Sexual Orientation And Transgender Issues
Hageman said she will support any piece of legislation that shields children from transgender surgery “extremism.” She said she doesn’t believe in these gender-related procedures, referring to them as “butchery.”
“It is not possible for a boy to become a girl or a girl to become a boy,” she said. “There isn’t anything such as changing your gender.”
Hageman used this argument to claim there is a 100% failure rate for these surgeries. Some people who have received their surgeries have disagreed, saying they greatly improved their quality of life, while others like Luka Hein told Wyoming legislators she regretted her surgeries and gender-related treatments.
Hageman also said there are medical problems related to gender-related surgeries “that are off the charts,” like problems with conception, auto-immune disorders and osteoporosis.
“It is absolutely something that should not be going on and I will double down on that when it comes to our children,” she said. “The fact that in Wyoming we are debating whether we should protect children that are under 18-years old from trans surgeries is shocking to me.”
Hageman mentioned how Wyoming is one of the most conservative states in the country, but “we’re struggling to get these bills through, bills that to me are very common sense and again, our designed to protect children.”
Hageman is a co-sponsor of the Protection of Women and Girls in Sports Act, which prevents states that receive federal assistance to allow biological males to participate in girls’ and womens’ sports.
A similar state-level version of this bill was recently passed in Wyoming, but it only applies to grades 7-12.
“I’m taking these issues head-on as a member of Congress and I want to live in a state that takes these issues head-on,” Hageman said.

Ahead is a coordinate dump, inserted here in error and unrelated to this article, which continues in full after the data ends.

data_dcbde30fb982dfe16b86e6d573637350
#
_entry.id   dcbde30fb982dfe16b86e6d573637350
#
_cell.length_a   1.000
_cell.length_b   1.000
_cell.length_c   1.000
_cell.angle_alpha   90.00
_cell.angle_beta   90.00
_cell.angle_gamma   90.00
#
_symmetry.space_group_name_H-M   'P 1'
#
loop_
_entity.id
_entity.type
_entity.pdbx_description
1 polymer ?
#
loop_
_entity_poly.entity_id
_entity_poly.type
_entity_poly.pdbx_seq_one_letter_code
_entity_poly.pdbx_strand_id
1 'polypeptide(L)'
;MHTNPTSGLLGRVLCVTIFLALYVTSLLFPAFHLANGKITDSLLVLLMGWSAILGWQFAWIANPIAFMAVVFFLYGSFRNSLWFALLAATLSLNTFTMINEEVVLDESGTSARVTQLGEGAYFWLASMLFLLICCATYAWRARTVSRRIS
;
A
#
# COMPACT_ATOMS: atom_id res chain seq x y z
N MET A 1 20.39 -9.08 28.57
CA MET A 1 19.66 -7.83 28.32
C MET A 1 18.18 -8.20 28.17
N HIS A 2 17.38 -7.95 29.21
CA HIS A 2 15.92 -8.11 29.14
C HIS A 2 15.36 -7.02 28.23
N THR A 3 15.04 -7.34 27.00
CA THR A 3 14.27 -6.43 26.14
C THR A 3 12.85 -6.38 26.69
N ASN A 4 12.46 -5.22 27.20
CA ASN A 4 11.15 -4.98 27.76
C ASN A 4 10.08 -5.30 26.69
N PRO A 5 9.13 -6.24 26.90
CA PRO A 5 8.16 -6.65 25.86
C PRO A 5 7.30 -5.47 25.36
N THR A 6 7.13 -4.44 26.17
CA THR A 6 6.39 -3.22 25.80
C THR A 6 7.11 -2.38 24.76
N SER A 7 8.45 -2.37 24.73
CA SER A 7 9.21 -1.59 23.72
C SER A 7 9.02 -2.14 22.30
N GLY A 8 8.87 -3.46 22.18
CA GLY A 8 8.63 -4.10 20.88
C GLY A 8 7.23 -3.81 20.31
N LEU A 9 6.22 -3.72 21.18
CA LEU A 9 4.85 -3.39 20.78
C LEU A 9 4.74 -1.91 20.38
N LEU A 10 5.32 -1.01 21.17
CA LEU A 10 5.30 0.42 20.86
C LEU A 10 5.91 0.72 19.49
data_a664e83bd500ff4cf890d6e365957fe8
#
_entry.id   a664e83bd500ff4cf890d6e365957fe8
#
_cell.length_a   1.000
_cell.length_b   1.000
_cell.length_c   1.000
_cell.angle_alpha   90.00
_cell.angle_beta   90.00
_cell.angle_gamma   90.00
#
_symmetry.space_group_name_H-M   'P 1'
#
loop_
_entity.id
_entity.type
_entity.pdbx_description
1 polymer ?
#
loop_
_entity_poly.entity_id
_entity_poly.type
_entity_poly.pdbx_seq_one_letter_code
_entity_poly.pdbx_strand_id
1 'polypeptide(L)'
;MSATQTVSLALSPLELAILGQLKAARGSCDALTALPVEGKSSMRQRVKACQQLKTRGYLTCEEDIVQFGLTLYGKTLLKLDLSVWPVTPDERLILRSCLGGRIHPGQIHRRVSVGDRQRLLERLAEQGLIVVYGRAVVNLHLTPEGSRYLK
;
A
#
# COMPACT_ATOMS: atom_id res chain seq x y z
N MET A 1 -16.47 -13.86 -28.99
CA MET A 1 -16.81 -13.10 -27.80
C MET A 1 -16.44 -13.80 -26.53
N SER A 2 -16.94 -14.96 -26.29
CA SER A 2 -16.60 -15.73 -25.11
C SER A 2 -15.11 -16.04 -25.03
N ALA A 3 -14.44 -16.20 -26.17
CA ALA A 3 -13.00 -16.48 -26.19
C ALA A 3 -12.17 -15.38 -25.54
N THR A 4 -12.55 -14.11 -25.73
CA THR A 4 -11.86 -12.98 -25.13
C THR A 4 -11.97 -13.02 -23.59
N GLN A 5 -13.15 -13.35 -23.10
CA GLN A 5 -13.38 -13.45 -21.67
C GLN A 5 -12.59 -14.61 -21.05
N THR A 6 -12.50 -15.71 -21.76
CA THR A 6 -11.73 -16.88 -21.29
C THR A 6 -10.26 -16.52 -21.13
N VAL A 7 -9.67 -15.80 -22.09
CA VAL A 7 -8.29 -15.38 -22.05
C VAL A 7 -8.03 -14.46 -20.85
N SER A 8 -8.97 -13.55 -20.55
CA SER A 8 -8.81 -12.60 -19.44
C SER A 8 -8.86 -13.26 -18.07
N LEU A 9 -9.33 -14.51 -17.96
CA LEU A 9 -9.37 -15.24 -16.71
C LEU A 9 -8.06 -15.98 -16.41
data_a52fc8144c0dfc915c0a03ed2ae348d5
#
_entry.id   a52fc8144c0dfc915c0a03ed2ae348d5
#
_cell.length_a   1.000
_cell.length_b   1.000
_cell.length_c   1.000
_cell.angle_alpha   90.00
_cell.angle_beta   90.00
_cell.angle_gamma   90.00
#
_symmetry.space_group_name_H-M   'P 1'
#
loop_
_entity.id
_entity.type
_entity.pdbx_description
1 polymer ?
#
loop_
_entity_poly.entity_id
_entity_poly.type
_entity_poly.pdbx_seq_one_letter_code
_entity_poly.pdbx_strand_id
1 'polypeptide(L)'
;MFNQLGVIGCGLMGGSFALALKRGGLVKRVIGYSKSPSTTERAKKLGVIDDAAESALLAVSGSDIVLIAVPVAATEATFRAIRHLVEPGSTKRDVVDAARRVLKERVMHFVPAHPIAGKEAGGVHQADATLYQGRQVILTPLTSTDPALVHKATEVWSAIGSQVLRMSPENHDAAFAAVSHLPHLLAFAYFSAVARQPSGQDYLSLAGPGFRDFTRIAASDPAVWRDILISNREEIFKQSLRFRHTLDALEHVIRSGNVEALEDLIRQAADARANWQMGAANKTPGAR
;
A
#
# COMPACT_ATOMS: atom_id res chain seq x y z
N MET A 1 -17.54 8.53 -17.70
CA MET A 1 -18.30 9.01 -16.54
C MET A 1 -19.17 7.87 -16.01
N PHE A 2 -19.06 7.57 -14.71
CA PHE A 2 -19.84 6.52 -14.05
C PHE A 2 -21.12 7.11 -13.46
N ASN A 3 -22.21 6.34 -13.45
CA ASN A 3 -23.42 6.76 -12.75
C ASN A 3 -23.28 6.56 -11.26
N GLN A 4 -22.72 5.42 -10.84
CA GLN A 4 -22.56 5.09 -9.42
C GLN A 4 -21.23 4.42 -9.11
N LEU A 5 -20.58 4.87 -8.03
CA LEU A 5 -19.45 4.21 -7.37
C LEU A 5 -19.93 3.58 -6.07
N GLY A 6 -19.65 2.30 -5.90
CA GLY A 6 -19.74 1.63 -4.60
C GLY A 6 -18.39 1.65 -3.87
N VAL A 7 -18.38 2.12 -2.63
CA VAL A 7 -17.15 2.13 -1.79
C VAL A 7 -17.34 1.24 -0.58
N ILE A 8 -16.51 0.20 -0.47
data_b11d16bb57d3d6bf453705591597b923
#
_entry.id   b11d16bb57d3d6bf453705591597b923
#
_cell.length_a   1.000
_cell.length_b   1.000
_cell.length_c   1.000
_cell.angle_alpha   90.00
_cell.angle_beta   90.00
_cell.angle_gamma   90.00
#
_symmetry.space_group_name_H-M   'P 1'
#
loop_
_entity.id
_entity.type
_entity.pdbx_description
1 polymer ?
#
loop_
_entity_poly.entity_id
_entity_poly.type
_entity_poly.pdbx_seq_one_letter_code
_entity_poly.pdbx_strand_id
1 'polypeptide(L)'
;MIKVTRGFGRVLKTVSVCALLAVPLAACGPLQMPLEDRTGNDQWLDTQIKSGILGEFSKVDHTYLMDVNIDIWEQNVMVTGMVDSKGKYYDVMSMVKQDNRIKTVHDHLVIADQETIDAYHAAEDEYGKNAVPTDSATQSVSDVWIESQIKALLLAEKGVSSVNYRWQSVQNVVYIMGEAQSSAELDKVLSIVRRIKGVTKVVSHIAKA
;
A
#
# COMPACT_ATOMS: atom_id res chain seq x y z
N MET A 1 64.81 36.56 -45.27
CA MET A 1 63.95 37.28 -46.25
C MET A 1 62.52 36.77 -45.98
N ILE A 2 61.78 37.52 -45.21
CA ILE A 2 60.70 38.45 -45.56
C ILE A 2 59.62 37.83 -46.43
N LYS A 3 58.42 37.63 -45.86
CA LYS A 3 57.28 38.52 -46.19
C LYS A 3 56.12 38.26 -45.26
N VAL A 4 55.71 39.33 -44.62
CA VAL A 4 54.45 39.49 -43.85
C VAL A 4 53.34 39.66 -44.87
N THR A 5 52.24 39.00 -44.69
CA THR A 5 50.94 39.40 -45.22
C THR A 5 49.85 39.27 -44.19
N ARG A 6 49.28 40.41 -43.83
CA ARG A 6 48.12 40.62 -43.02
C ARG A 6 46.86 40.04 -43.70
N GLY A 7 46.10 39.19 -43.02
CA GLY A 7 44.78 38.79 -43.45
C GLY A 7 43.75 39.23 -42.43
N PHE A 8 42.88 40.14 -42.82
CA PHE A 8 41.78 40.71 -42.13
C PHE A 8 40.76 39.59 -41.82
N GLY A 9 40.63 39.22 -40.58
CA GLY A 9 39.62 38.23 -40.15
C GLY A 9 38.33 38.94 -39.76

Crossover voting is the practice of changing party affiliation to participate in and impact the results of another party’s primary election.
Hageman said her 2022 Republican primary win over former congresswoman Liz Cheney would have been a “crushing” victory had it not been for what she believes was 25,000 to 30,000 crossover voters.
“That sends a pretty strong message as to where the electorate is,” Hageman said. “That’s important information.”
Hageman still won that election by a lopsided 38% of the vote, spurred by Cheney’s decision to speak out against former President Donald Trump, who remains popular in Wyoming Republican circles.
Hageman also criticized those who have said crossover voting is not happening at a high enough level to impact the results of Wyoming elections. She said this determination is not unequivocal, and mentioned that down ballot races, which have far fewer votes than statewide elections, are more easily affected.
She believes the passage of House Bill 103 by the Wyoming Legislature, which moves the deadline back by three months to change party affiliation, is a result of “what the electorate in Wyoming believes and wants.”
“We have the right to make the determination about our own primaries and what candidates are going to represent us,” she said.
Hageman said she will return to Wyoming on Friday and hosting town hall meetings around the state.